Pollinators Are Essential for Economic Reactivation after COVID-19 Pandemic

Beekeeping in Central America Annually Contributes, at Least, US$ 1.6 Billion in Pollination Services

In recent weeks, business chambers in Costa Rica have irresponsibly pressed for Costa Rica to allow the use of more agrochemicals without a toxicological evaluation to overcome the health crisis. Similar echoes are heard in other Latin American countries.

Worker spraying pesticides over crops

This is a false premise, since it only protects the pockets of importers of these poisons, which have led to 90% of the food we consume daily being contaminated with pesticides. In addition, it is important to know that the pesticide registry is being reviewed by the Costa Rican Constitutional Chamber since 2019, thanks to the fact that different environmental organizations such as the Ecological Federation (FECON) and the Movement for Organic Costa Rican Agriculture (MAOCO) have attended the constitutional court to report abuse in the incorporation of pesticides without technical analysis.

There is also an Appeal of Amparo supported by hundreds of nucleated beekeepers in the National Chamber of Beekeeping Promotion (CNFA) against Neonicotiniodes (agro-poisons with harmful effects against bees). Therefore, asking for more pesticides and their use without adequate toxicological evaluation to overcome the crisis threatens the actions of the Judiciary itself.

This request to bring more pesticides not only puts at risk various sectors of the economy and society that no longer supports more pesticide contamination. We are speaking here of schools fumigated daily, of the thousands of people sick from exposure to pesticides and who do not receive any compensation from the companies responsible for the loss of their health or the effects on human health of consuming water and food contaminated with carcinogenic pesticides every day, or, of the thousands of families without access to water, because it is being captured and used for monoculture irrigation.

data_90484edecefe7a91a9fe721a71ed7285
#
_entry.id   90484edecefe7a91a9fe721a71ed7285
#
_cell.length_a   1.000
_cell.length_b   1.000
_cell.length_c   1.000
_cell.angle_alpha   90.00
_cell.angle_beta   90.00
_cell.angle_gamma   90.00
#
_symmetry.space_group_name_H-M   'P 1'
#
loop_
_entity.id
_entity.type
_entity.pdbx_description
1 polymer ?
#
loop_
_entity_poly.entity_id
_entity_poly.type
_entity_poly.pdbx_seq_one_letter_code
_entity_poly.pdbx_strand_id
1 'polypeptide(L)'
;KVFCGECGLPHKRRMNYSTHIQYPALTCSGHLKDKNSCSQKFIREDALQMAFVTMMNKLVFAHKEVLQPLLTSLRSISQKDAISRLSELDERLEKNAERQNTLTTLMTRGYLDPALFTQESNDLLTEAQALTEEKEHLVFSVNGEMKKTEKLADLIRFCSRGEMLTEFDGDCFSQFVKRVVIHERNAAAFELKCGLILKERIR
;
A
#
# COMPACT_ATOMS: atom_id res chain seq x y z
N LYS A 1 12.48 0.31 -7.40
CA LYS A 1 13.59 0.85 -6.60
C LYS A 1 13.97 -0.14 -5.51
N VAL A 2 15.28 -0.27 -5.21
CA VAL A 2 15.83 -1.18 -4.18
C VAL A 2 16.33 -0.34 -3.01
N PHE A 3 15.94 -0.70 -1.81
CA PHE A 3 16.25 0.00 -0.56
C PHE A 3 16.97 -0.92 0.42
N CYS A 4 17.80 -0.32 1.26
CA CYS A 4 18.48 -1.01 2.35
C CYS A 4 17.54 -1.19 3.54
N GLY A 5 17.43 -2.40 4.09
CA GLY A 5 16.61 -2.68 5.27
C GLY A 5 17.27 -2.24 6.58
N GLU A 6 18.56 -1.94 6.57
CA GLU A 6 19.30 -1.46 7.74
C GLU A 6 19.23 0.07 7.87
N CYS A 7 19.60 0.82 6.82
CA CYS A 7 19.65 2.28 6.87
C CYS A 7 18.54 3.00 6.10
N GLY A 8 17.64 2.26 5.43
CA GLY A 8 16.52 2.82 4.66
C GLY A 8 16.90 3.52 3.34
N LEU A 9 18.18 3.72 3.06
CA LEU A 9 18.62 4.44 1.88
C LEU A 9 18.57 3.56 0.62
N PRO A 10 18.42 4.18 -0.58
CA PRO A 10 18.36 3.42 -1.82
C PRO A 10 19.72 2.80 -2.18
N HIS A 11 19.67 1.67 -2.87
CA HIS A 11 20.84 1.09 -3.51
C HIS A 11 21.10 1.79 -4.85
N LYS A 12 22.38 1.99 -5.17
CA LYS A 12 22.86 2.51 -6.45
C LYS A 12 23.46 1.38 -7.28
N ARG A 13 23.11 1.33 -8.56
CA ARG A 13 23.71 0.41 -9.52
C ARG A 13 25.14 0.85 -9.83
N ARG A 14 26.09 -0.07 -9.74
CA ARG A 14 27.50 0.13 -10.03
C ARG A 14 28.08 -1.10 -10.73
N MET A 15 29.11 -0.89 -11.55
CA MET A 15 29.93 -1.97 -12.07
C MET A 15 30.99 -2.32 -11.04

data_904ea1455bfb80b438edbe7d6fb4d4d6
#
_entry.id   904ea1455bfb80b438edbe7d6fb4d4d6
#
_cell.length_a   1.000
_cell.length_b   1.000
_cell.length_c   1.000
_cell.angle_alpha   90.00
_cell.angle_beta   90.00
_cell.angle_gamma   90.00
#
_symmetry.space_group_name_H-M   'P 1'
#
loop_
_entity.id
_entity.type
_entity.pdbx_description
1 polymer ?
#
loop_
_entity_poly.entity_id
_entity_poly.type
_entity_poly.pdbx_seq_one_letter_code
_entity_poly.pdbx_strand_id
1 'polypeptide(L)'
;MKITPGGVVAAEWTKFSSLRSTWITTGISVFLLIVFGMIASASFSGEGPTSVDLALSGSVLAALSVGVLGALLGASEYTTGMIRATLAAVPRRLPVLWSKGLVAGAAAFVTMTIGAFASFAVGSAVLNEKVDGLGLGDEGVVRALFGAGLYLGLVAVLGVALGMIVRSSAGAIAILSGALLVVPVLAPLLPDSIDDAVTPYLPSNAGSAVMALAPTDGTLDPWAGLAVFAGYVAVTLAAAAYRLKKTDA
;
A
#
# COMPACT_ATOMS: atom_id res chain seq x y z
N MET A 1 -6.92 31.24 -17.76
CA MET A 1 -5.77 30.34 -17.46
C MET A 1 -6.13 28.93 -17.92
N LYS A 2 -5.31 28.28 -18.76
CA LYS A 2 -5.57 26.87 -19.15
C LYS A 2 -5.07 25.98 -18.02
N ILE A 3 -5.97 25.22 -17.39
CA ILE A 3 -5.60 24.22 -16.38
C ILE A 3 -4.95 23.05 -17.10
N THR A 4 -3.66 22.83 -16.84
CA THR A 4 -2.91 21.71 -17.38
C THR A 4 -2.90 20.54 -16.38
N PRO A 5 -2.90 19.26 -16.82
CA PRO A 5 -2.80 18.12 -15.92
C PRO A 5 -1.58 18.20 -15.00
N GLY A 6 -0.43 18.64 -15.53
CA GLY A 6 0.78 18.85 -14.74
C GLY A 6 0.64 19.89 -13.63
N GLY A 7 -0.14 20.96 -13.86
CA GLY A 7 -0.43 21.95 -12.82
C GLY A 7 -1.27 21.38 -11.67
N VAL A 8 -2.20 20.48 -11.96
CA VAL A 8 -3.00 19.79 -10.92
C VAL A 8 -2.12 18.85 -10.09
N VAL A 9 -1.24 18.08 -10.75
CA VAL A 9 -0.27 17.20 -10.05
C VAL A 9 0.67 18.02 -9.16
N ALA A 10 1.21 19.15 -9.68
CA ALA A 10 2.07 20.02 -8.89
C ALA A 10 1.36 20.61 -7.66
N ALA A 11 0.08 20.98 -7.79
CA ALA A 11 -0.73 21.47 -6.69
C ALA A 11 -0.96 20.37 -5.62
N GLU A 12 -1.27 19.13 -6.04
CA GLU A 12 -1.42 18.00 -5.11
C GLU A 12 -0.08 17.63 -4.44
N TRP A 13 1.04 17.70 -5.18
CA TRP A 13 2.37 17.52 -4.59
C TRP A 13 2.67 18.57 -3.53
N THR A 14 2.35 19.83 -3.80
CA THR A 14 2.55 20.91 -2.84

These are some of the many most visible impacts of agro-industry and agro-poisons, but I want us to think now about tiny beings that have an indisputable contribution in countries dedicated to agriculture: bees. According to the Food and Agriculture Organization (FAO) the contribution of pollinators such as honey bees is equivalent to 20 times the value of the honey they produce. For a country like Costa Rica that has about 40 thousand hives, which produces about 1,200 metric tons of honey, that is equivalent to about ¢ 6,000 million for its market value.

If we do the multiplication that FAO follows, we will find that honey bees provide pollination services for at least ¢ 120,000 million, that is, about US$ 210 million to the national economy every year. In comparison, it is estimated that Costa Rica imports US$ 160 million in agro-poisons.

Regionally, in Central America, according to FAO data, there are some 400,000 hives that provide pollination services valued at up to US $ 1.6 billion annually, which are at risk from pesticide abuse in the same way and that all Central American governments should understand the importance of these insects for the future post-Covid-19.

Although clearly the value of bees is greater than their economic contribution and their life cannot be commercialized, we do this exercise since apparently this is the only language that governments understand. This contribution from poorly accounted pollinators gives us insights into the importance of defending honeybees against the abuse of pesticides and their vendors for the national economy.

But despite this importance, it seems that the government only has ears for those who propose toxicity and labor exploitation. In the case of Costa Rica, only pesticide importing companies incorporated in the Union of Business Chambers (UCCAEP), receive at least US$ 30 million annually in tax exemptions according to the Ministry of Economy, Industry, and Commerce (MEIC).

Today, it is time to decide where the country wants to go: towards an agriculture-economy way of life or one of death. There is an urgent need to protect pollinators, beekeeping and, thus, the Costa Rican economy and to ignore venom sellers.

SOURCEHenry Picado Cerdas
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